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As a woman opening a real estate office in 1976, I recognized the importance of creating a brand that would be decidedly different from all others. Your brand needs to be based on a solid foundation of values; but it also has to look and feel unique. I achieved a distinctive look in my first office by displaying property listings on art easels and creating a welcoming, elegant space with an antique armoire and oriental rug borrowed from my mother to ensure the right first impression. Today, that ever-important first impression is created by the home page of our website, and by the swipe of a finger rather than a step through the front door. In 1995, when my marketing director announced that we needed a website, I knew we had to get it right.
The internet was so new, no one knew where it was going or it’s potential to reach a global audience. The importance was to have a presence. At the time, it was an easy $2,500 choice; we got our URL and published our first, primitive website in 1996. From that day forward, as the internet evolved, we developed marketing strategies that would keep us ahead of the pack. We went through many versions of the site as consumer preferences changed and of course, technology advanced. One thing has remained the same though: to deliver on our brand promise to use and deploy all tools that accomplish the goals of our sellers.
By necessity in today’s world, proactive digital strategies must include much more than a highly-sophisticated,
responsive website. Your site needs video, blogging, web advertising, and social media platforms to promote your region’s lifestyles and properties. Senior leadership can stay ahead of the curve nationally and internationally with active involvement on boards, committees and conferences, exposing your business to best practices in real estate and technology. You will have access to all the shiny new technology objects, but it is vital to be discerning when deciding what to adopt and make certain it is aligned with your business strategies as a leading real estate firm.
Of course, technology comes with its challenges. That is why it is paramount to have a skilled, in-house IT team to provide daily technical support to your agents. It is a significant advantage for every individual in the company to have their technological issues handled by someone they know and not by some unseen person on the other end of a phone line hundreds of miles away. In addition to help desk support, your technology team should provide training opportunities to ensure that agents stay informed on, learn and understand real estate technology tools and trends in the industry.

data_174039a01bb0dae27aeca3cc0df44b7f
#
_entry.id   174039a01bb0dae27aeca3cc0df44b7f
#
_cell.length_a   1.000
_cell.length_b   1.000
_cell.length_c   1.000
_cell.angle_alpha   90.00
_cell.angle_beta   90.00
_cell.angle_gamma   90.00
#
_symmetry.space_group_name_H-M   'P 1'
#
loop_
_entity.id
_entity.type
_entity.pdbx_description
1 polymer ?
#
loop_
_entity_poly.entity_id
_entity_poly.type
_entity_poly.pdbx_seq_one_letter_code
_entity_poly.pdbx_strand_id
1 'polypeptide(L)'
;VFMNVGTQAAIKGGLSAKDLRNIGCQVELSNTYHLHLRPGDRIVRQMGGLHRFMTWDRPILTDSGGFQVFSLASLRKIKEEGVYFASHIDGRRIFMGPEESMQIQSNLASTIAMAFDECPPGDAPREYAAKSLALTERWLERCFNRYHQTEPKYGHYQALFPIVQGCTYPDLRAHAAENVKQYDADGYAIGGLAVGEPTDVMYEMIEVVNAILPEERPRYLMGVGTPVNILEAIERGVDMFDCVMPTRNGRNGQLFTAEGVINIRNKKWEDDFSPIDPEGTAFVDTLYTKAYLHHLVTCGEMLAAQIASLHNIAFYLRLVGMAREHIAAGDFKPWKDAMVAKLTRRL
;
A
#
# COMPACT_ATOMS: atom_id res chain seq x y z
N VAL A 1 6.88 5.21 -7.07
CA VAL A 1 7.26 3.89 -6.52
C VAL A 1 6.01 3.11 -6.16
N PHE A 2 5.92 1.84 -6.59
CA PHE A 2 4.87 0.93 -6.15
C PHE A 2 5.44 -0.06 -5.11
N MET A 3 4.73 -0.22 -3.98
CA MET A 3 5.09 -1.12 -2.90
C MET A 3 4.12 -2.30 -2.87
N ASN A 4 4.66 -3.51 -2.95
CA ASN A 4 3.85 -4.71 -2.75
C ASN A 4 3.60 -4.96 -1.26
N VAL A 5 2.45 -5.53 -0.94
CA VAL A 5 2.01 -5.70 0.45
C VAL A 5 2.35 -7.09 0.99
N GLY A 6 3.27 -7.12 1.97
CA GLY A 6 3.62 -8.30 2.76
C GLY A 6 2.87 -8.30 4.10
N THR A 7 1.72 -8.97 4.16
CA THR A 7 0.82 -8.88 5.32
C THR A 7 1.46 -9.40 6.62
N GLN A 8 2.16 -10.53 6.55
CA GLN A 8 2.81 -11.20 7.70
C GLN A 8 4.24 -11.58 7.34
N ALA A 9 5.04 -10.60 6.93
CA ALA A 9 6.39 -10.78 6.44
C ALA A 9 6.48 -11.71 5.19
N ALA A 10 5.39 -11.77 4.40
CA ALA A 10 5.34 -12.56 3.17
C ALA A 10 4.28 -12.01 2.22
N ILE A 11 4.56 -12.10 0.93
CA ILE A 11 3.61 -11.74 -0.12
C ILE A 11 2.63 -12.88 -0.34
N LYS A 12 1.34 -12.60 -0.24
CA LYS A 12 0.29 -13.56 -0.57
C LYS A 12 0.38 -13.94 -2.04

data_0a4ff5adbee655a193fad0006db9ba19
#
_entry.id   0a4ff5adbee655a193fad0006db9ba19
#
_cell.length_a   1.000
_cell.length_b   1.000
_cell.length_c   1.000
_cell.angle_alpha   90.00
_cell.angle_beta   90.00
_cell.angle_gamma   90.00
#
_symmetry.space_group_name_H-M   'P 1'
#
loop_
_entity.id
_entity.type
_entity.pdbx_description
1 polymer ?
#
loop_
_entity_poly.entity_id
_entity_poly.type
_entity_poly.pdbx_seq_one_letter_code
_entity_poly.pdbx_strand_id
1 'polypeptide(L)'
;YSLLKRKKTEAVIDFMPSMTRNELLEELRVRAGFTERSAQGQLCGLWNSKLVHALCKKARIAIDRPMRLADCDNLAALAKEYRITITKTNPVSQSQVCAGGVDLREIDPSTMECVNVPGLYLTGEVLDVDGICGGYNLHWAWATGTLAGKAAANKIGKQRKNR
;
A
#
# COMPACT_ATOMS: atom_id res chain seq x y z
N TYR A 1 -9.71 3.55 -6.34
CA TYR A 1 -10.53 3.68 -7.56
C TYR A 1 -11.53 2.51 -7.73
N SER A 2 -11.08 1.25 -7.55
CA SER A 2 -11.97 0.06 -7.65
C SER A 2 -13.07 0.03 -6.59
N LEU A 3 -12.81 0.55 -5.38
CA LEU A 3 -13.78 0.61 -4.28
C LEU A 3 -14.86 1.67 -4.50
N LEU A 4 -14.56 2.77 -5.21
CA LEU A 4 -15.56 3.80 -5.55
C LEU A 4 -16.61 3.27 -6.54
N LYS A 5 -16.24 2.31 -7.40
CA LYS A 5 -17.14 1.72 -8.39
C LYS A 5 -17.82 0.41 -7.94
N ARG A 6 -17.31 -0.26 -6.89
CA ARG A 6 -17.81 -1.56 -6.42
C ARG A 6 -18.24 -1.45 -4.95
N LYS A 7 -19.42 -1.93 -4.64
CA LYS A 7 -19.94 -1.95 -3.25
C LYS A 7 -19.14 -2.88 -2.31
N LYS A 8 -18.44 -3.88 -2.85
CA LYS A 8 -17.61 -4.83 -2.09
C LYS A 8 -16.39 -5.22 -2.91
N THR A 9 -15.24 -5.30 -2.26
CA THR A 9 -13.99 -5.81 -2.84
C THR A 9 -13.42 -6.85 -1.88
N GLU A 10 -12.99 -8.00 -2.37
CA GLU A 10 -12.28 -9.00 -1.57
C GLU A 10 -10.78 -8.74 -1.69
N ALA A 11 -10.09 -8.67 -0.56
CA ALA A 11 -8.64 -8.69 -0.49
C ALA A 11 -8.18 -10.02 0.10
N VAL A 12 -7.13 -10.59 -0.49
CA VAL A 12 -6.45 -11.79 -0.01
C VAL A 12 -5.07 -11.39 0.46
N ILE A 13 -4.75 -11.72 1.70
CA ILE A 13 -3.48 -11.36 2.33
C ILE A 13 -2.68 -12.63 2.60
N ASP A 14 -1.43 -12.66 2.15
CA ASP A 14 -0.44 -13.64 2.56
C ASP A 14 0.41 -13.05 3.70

Recently a dear friend and business associate, whose real estate brokerage is based in Europe, reached out to show me his new company website. We first met 35 years ago and developed a lasting relationship at a time when the internet did not exist and computers were only just beginning to debut in American homes. Following our conversation, I thought about the way technology is driving and shaping many industries, and how our world is far more connected than it has ever been. While forward-thinking organizations understand this shift from traditional engagement to digital platforms, we know that personal relationships remain our greatest asset. It is how we balance the two that keeps us on the leading edge.
Certainly, given the sheer number of people on Facebook, LinkedIn and Twitter, it is easy for real estate agents to fall into the trap of believing social media is a silver bullet for communication. After all, social media platforms do generate 25 billion brand impressions each year. But there’s another marketing medium with a far greater impact and a more impressive track record: real life conversations. Technology has given us a new way to communicate, but face to face interactions with customers continue to build relationships and your business.
My advice to real estate agents today is to embrace the traditional as well as the useful advancements in technology to enhance their businesses. Be social in the true sense of the word by going to lunch with your customers or calling to share local market updates, and the next time you sit down to compose a thank you message, step away from the keyboard and write it by hand on a note card. The impact you will have is far greater than anything you could accomplish with 140 characters.
Of course, it is all about balance. By all means spend an allotted amount of time working on digital strategies, but create opportunities to complement that by going to a networking event or meeting a fellow associate for coffee. Whether or not the Wi-Fi connection fails or devices are switched off, interacting in person is always the best option.
Founder & CEO
Michael Saunders & Company